MINNEAPOLIS (WCCO) — A Minneapolis woman left her mark on the field of nursing.
Juliet Linder worked at several hospitals in the Twin Cities and as a consultant in the medical device industry.
In the 1980s, she served as president of the local chapter of the American Association of Critical Care Nurses, helping to revise the national certification exam.
Her joyous personality remained intact — even as she fought a debilitating disease.
Linder’s husband, Harvey Linder, says he shared a lifetime of laughter with her.
They met as freshmen at Duke University in North Carolina.
“She was pretty and she had [laughs] sexy legs!” Harvey said.
They married in 1972, and then moved to Minneapolis, where Juliet earned a master’s degree at the University of Minnesota. She then worked as a supervisor at Hennepin County Medical Center and Abbott Northwestern.
She later advised engineers at Medtronic who were working on heart devices.
“I think she was also interested in, you know, elevating the skills of the profession,” Harvey said. “It wasn’t so much she wanted to lead as much as when she got involved in a group, people would look at her and they see her poise and her intelligence and they would ask her to lead.”
At home, Juliet juggled the responsibilities of raising two sons, and became the neighborhood mom that kids turned to for comfort and advice.
She kept in shape by playing tennis several times a week.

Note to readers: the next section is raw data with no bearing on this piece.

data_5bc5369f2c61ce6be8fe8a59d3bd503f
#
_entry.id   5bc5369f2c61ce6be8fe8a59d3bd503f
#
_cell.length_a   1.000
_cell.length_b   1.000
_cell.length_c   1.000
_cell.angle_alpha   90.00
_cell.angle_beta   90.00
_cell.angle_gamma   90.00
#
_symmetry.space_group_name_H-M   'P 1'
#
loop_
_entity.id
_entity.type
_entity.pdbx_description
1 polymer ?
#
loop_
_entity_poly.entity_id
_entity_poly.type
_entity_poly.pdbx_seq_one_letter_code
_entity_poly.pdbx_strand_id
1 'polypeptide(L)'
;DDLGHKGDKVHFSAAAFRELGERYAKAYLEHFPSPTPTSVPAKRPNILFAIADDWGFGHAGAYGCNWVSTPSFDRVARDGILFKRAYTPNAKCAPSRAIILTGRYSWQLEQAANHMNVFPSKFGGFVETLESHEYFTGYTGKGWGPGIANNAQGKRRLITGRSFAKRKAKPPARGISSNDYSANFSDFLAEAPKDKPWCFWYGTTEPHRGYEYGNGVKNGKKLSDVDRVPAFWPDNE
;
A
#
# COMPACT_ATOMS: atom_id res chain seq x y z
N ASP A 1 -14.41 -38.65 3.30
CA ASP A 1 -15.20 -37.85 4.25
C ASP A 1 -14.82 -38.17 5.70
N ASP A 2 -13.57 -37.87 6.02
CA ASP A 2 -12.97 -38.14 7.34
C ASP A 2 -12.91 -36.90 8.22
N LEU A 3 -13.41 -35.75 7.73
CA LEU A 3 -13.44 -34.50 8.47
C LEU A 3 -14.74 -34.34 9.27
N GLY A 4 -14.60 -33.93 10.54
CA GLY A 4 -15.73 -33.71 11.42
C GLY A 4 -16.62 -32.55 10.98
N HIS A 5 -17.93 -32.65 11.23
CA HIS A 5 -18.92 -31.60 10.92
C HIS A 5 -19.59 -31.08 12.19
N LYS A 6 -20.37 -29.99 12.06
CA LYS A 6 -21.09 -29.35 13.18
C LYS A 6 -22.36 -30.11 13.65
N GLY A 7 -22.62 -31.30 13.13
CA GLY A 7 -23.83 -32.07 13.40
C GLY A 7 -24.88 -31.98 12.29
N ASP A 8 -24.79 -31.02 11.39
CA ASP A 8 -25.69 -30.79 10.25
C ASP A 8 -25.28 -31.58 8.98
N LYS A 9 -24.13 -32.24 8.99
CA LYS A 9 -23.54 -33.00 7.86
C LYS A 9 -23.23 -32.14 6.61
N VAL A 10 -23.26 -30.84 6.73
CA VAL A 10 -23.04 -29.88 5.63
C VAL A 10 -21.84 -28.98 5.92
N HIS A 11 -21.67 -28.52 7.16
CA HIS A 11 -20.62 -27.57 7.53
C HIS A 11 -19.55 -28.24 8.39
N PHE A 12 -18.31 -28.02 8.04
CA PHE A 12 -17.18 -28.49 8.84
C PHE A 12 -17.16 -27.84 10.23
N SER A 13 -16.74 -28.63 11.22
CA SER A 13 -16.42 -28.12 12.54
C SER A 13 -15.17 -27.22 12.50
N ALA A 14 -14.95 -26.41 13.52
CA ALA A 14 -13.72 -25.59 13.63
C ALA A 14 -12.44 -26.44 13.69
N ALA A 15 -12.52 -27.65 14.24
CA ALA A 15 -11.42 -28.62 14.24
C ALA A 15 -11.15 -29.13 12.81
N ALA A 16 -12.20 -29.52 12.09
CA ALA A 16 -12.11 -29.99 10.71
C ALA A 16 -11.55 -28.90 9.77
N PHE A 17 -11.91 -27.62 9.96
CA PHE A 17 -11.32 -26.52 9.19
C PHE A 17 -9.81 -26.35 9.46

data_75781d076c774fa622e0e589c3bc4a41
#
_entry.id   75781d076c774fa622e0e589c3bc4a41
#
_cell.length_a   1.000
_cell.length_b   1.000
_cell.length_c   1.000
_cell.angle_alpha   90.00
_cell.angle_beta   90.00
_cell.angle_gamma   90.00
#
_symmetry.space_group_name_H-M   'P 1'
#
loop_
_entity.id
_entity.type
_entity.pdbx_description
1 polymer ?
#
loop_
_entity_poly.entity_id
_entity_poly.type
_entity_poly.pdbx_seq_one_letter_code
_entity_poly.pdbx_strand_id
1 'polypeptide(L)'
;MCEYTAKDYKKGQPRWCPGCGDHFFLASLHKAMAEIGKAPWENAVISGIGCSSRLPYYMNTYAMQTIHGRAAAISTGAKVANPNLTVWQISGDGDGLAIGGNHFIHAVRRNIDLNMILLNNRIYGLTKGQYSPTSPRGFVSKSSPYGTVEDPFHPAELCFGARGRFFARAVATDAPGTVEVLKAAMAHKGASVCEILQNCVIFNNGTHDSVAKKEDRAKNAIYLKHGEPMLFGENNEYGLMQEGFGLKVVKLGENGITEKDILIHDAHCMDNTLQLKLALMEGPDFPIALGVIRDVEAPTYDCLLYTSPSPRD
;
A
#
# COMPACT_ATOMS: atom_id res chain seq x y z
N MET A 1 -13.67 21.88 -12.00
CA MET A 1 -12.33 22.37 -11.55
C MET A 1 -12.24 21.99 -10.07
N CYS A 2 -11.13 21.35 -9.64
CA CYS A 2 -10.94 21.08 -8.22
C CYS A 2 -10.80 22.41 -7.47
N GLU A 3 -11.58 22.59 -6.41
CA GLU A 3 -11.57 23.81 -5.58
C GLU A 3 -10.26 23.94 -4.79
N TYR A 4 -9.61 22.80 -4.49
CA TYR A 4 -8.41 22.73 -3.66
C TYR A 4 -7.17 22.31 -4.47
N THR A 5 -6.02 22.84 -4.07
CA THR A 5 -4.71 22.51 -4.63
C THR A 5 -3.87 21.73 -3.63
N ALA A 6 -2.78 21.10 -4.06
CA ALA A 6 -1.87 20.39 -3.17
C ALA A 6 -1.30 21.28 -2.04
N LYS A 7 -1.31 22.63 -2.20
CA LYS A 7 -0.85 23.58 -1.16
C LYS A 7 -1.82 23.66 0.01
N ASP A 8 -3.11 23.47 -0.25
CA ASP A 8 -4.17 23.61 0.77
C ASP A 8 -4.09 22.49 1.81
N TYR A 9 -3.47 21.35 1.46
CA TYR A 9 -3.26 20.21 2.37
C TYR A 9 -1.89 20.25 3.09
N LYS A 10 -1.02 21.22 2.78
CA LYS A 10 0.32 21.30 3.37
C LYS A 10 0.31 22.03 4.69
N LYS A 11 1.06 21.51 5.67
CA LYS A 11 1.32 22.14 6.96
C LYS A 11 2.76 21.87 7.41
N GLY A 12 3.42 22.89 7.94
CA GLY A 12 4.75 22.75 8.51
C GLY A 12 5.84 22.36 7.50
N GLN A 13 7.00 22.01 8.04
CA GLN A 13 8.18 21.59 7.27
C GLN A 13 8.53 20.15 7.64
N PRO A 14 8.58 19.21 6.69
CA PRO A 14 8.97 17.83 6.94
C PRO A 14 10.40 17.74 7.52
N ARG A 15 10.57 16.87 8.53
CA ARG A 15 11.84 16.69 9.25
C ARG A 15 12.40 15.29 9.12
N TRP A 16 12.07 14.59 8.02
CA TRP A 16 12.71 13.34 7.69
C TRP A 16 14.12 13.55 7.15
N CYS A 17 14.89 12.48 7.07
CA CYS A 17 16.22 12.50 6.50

“She started missing shots that she knew she could make, and it was like, frustrating,” he said.
A neurologist confirmed it was not merely a pinched nerve causing problems — it was multiple sclerosis.
Juliet would slowly lose her mobility and muscle control.
“We were out to celebrate our 20th wedding anniversary … we were going away for the weekend and we’re getting ready to go out to dinner, and she couldn’t get up. She couldn’t walk,” Harvey said.
Over the next 25 years, Juliet and Harvey adjusted to the changes that MS brought into their world. They started a website to share their reflections and inspirational messages.
And they never let go of their tradition of taking long walks together, even though a wheelchair was now required.
“She kind of accepted the path that, you know, she was on,” Harvey said.
Juliet Linder was 66 years old when she died on March 20. Her family says donations can be made to the Minnesota chapter of the National Multiple Sclerosis Society.
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